No doubt about it, William R. Hewlett and David Packard, revered founders of the eponymous company in Palo Alto, California, will go down in history as business innovators. Their renegade strategy of forming independent business units free to do as they choose (as long as their product offshoots made money) helped Hewlett-Packard rocket past slower- moving rivals for decades. But in recent times, the HP Way had started to show signs of wear.
One hidden price of divisional autonomy began to surface in the late 1990s, as the company's indirect procurement spending for basic office supplies and services shot ever skyward. By late 1999, HP was laying out around $2 billion a year for these goods.
"HP conducted this massive internal investigation back in 1998 and found that corporate buying was way too decentralized," said Gregson Sui, former manager of HP's operations procurement center. "And there were lots of employees picking up items at Fry's [a local office-supplies and computer store] instead of using the supplier we had negotiated a contract with, and that was costing the company tons of money."
The company began to explore implementing a Web-based procurement system. The great hope was that by prompting HP's 84,000 employees to buy their pencils, calendars, and computers from a standard set of suppliers through a Web browser, the company could eliminate "rogue buying" and streamline the paper-heavy purchasing process. As a side benefit, HP figured it could winnow down its 100,000-member supplier base.
After reviewing the options, the internal e-procurement team landed on Ariba's solution, and in September 1999 the first phase went live. More than 100 users were on-board within four months, and officials at HP, including Sui, estimated that the new system would enable the company to save $60 to $100 million per year in MRO spending.It gets better
An interesting thing happened on the way to e-procurement at HP. Though the company was pleased with the initial results, officials decided they didn't really want to manage and maintain this beast internally. This past February HP's e-procurement group was spun off into a separate, privately held company called Alliente, which happens to be Sui's current employer. He's chief technology officer there.
Alliente is one among a new class of companies that industry observers are calling business service providers, or BSPs, and it looks to be one of the first to play in the relatively specialized area of e-procurement. Although this is clearly an emerging market, analysts believe it is one with legs.
"The original philosophy about e-procurement was that it should be buyer-hosted," says Lori Orlov, research director for e-business applications at Forrester Research in Cambridge, Massachusetts. "But the reality is that it's really tough to pull off, especially when suppliers don't have their catalogs online or simply don't want to participate. A hosted procurement solution is an incredibly sensible alternative."Take-out procurement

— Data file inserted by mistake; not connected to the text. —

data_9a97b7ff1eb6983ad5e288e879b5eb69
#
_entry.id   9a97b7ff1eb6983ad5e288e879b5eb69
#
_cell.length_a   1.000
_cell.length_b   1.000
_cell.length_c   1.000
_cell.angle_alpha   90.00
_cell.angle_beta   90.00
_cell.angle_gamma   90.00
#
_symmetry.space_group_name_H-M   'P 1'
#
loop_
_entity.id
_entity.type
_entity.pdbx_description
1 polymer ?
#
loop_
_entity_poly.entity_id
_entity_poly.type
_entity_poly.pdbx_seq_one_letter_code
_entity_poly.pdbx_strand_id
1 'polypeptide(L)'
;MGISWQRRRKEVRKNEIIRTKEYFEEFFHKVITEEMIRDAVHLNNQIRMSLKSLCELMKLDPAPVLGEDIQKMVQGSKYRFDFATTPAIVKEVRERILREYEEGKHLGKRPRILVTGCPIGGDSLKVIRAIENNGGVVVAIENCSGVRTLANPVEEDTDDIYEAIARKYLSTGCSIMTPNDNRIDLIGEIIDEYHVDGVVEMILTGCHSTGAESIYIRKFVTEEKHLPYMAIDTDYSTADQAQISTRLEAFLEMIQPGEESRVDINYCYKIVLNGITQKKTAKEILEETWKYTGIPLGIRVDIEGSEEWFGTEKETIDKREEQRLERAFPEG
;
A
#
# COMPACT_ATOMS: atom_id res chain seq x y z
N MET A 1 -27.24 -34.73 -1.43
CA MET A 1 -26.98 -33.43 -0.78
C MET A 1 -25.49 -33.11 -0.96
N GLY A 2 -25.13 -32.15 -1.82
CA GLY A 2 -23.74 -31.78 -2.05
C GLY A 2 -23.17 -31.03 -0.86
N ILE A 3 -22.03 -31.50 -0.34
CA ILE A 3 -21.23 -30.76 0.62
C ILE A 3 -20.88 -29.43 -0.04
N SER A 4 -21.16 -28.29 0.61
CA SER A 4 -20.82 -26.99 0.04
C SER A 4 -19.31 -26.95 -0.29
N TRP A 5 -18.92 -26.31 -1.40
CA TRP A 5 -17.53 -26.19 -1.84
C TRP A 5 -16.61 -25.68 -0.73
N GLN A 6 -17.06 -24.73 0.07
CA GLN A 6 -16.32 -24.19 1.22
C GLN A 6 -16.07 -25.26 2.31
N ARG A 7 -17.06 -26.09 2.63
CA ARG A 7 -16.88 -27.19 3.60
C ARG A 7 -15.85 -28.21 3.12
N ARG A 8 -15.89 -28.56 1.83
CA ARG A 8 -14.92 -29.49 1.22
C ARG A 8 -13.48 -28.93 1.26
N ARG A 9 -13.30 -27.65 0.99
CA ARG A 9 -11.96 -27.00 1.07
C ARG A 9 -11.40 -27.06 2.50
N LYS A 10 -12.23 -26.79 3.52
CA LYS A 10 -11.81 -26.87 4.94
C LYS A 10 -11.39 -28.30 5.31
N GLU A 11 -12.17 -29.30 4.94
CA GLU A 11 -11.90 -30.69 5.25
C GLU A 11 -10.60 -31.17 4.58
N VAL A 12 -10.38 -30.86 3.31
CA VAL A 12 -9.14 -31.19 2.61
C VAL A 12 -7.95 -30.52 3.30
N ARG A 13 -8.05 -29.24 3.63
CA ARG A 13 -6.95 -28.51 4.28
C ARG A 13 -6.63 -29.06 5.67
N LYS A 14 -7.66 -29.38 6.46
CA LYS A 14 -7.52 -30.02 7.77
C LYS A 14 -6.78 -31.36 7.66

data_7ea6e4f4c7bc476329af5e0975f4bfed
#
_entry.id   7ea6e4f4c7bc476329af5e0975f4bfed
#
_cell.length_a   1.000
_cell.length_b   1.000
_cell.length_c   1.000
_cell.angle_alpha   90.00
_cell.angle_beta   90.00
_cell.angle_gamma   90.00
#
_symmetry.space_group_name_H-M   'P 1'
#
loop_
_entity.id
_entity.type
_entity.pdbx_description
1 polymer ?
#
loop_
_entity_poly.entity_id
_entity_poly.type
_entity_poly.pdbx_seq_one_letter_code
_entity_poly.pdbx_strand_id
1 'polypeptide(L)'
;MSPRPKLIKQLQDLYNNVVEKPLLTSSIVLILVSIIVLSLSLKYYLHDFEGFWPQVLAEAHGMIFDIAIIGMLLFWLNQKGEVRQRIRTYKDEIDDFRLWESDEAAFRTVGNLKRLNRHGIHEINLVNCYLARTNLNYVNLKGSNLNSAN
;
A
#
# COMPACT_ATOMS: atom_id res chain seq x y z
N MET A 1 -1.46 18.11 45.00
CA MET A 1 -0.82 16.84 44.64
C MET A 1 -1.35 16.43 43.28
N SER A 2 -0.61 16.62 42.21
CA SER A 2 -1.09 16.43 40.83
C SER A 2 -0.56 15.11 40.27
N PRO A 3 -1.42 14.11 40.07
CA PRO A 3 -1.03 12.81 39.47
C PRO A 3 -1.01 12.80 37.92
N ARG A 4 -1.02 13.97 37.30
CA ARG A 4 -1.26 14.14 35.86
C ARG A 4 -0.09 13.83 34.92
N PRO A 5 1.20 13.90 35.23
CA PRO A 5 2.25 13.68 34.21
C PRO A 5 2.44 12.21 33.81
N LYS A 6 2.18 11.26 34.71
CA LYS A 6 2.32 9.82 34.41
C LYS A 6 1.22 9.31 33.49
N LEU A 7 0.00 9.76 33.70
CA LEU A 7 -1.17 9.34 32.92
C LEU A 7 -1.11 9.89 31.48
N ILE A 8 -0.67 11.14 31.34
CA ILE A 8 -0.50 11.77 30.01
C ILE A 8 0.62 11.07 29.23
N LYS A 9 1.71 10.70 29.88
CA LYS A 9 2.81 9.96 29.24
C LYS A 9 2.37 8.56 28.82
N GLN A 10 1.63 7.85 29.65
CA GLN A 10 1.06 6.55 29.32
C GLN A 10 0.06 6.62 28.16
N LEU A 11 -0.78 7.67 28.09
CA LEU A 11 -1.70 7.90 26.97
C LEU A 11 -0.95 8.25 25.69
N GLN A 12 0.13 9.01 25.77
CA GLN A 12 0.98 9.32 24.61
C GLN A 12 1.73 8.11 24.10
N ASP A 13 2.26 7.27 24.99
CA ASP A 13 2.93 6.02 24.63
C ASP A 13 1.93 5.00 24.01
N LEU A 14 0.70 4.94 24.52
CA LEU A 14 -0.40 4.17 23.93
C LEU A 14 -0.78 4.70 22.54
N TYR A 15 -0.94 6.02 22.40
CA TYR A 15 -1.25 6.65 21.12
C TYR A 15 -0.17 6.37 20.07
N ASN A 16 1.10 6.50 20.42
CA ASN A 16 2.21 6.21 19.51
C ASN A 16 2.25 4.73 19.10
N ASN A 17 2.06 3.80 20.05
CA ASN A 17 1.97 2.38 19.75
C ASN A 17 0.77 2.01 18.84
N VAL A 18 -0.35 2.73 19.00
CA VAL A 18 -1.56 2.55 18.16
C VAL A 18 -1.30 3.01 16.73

So far, Alliente has stuck pretty closely to HP's original vision. On the software side, the company runs the Ariba package, which has made the transition to Alliente go smoothly from a training perspective. The only real difference for HP employees is logging on to Alliente's systems instead of a procurement site on HP's intranet (see diagram).
On the supplier side, Alliente already has 100 of HP's largest suppliers online. One of the most aggressive of those is Software House International, a corporate hardware and software reseller based in Somerset, New Jersey. SHI, which has been an HP supplier for nine years, was one of the originals when the company decided to make its e-procurement move. According to Matthew O. Martin, a national account executive at SHI, the Internet-based system has made dealing with the $47 billion HP far more efficient from both order-processing and customer-service perspectives.
SHI's statistics indicate that some 90 percent of the products HP employees order now get to them within two days, compared with two weeks or longer under the old system. And the time Martin's employees spend on tedious invoicing, requisitioning, and credit card issues now accounts for only 20 to 40 percent of their workday, against a former high of 70 to 80 percent.
"We literally had about 20 different models in place for getting orders and payment from HP, which was just a nightmare, but we're now standardizing on Alliente," says Martin. "To be honest, we still get payments and orders from some of those other 20 programs, but we've also found that once HP employees get used to ordering electronically from us, they never go back."
Like other businesses forging ahead with e-procurement initiatives, HP and Alliente still have plenty of work to do. HP faces the task of convincing employees to buy goods using the Ariba system and from the approved suppliers. Alliente, on the other hand, must continue to add new suppliers and services.
"We're at the very beginning of the curve in terms of what e-procurement can accomplish with pricing, service, and even logistics," says Sui. "The day will come when you don't even have to remember to order paper or a new printer cartridge; the system will be smart enough to do it for you." Now that would be e-easy to take.